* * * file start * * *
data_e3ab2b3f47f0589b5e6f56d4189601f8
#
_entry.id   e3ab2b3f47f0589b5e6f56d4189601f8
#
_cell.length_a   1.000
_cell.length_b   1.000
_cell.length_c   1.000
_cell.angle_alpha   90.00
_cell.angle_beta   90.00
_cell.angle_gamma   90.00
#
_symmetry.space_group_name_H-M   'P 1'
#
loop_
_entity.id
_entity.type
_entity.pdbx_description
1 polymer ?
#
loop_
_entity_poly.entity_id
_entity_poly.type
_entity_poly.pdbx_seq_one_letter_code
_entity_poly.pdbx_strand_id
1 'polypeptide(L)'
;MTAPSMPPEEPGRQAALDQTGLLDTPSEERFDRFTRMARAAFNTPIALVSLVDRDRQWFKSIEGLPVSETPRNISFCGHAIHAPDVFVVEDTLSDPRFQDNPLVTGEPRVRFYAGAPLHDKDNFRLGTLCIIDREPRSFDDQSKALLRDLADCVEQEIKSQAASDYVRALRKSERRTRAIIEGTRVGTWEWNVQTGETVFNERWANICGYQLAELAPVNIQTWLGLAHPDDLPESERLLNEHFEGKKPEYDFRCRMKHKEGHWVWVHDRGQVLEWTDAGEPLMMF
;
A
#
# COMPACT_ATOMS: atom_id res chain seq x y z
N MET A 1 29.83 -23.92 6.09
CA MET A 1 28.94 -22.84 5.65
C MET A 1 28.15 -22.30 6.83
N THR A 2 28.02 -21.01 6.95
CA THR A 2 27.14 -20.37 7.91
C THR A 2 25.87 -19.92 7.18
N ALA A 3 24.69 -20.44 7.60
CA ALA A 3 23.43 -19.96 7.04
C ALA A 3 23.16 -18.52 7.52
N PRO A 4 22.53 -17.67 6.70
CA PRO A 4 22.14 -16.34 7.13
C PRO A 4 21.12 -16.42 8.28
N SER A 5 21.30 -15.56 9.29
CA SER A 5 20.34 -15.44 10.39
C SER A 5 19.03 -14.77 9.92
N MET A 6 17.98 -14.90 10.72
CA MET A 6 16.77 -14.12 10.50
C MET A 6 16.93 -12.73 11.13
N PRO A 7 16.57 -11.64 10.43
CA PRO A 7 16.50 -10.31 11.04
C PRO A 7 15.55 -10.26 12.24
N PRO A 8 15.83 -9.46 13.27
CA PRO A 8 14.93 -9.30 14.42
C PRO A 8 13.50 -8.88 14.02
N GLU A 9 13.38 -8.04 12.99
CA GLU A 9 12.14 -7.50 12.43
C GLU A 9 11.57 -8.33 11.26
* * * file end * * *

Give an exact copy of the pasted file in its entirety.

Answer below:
data_e3ab2b3f47f0589b5e6f56d4189601f8
#
_entry.id   e3ab2b3f47f0589b5e6f56d4189601f8
#
_cell.length_a   1.000
_cell.length_b   1.000
_cell.length_c   1.000
_cell.angle_alpha   90.00
_cell.angle_beta   90.00
_cell.angle_gamma   90.00
#
_symmetry.space_group_name_H-M   'P 1'
#
loop_
_entity.id
_entity.type
_entity.pdbx_description
1 polymer ?
#
loop_
_entity_poly.entity_id
_entity_poly.type
_entity_poly.pdbx_seq_one_letter_code
_entity_poly.pdbx_strand_id
1 'polypeptide(L)'
;MTAPSMPPEEPGRQAALDQTGLLDTPSEERFDRFTRMARAAFNTPIALVSLVDRDRQWFKSIEGLPVSETPRNISFCGHAIHAPDVFVVEDTLSDPRFQDNPLVTGEPRVRFYAGAPLHDKDNFRLGTLCIIDREPRSFDDQSKALLRDLADCVEQEIKSQAASDYVRALRKSERRTRAIIEGTRVGTWEWNVQTGETVFNERWANICGYQLAELAPVNIQTWLGLAHPDDLPESERLLNEHFEGKKPEYDFRCRMKHKEGHWVWVHDRGQVLEWTDAGEPLMMF
;
A
#
# COMPACT_ATOMS: atom_id res chain seq x y z
N MET A 1 29.83 -23.92 6.09
CA MET A 1 28.94 -22.84 5.65
C MET A 1 28.15 -22.30 6.83
N THR A 2 28.02 -21.01 6.95
CA THR A 2 27.14 -20.37 7.91
C THR A 2 25.87 -19.92 7.18
N ALA A 3 24.69 -20.44 7.60
CA ALA A 3 23.43 -19.96 7.04
C ALA A 3 23.16 -18.52 7.52
N PRO A 4 22.53 -17.67 6.70
CA PRO A 4 22.14 -16.34 7.13
C PRO A 4 21.12 -16.42 8.28
N SER A 5 21.30 -15.56 9.29
CA SER A 5 20.34 -15.44 10.39
C SER A 5 19.03 -14.77 9.92
N MET A 6 17.98 -14.90 10.72
CA MET A 6 16.77 -14.12 10.50
C MET A 6 16.93 -12.73 11.13
N PRO A 7 16.57 -11.64 10.43
CA PRO A 7 16.50 -10.31 11.04
C PRO A 7 15.55 -10.26 12.24
N PRO A 8 15.83 -9.46 13.27
CA PRO A 8 14.93 -9.30 14.42
C PRO A 8 13.50 -8.88 14.02
N GLU A 9 13.38 -8.04 12.99
CA GLU A 9 12.14 -7.50 12.43
C GLU A 9 11.57 -8.33 11.26